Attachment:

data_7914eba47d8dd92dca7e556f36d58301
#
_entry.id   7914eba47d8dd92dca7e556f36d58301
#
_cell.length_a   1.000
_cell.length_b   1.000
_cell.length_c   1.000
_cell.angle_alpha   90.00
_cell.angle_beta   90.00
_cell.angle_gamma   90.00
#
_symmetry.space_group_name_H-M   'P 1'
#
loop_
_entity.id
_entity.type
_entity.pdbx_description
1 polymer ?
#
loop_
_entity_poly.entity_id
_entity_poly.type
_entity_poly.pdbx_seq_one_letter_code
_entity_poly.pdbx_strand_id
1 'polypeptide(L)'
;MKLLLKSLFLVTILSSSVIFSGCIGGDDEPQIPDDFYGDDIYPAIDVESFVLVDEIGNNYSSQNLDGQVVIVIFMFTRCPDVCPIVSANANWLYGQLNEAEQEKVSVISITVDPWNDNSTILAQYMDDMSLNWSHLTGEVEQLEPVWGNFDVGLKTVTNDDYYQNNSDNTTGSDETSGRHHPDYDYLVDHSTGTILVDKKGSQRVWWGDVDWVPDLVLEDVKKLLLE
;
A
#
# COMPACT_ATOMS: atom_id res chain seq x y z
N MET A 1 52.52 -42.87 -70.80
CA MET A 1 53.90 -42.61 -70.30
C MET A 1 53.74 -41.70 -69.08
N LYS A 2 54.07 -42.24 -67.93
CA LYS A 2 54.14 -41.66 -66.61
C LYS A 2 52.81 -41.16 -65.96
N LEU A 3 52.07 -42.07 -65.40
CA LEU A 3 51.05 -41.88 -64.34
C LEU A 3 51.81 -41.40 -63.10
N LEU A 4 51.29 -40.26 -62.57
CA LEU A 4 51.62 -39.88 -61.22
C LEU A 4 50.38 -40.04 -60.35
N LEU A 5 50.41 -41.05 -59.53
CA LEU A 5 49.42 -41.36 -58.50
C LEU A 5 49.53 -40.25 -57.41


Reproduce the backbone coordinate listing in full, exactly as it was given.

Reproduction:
data_7914eba47d8dd92dca7e556f36d58301
#
_entry.id   7914eba47d8dd92dca7e556f36d58301
#
_cell.length_a   1.000
_cell.length_b   1.000
_cell.length_c   1.000
_cell.angle_alpha   90.00
_cell.angle_beta   90.00
_cell.angle_gamma   90.00
#
_symmetry.space_group_name_H-M   'P 1'
#
loop_
_entity.id
_entity.type
_entity.pdbx_description
1 polymer ?
#
loop_
_entity_poly.entity_id
_entity_poly.type
_entity_poly.pdbx_seq_one_letter_code
_entity_poly.pdbx_strand_id
1 'polypeptide(L)'
;MKLLLKSLFLVTILSSSVIFSGCIGGDDEPQIPDDFYGDDIYPAIDVESFVLVDEIGNNYSSQNLDGQVVIVIFMFTRCPDVCPIVSANANWLYGQLNEAEQEKVSVISITVDPWNDNSTILAQYMDDMSLNWSHLTGEVEQLEPVWGNFDVGLKTVTNDDYYQNNSDNTTGSDETSGRHHPDYDYLVDHSTGTILVDKKGSQRVWWGDVDWVPDLVLEDVKKLLLE
;
A
#
# COMPACT_ATOMS: atom_id res chain seq x y z
N MET A 1 52.52 -42.87 -70.80
CA MET A 1 53.90 -42.61 -70.30
C MET A 1 53.74 -41.70 -69.08
N LYS A 2 54.07 -42.24 -67.93
CA LYS A 2 54.14 -41.66 -66.61
C LYS A 2 52.81 -41.16 -65.96
N LEU A 3 52.07 -42.07 -65.40
CA LEU A 3 51.05 -41.88 -64.34
C LEU A 3 51.81 -41.40 -63.10
N LEU A 4 51.29 -40.26 -62.57
CA LEU A 4 51.62 -39.88 -61.22
C LEU A 4 50.38 -40.04 -60.35
N LEU A 5 50.41 -41.05 -59.53
CA LEU A 5 49.42 -41.36 -58.50
C LEU A 5 49.53 -40.25 -57.41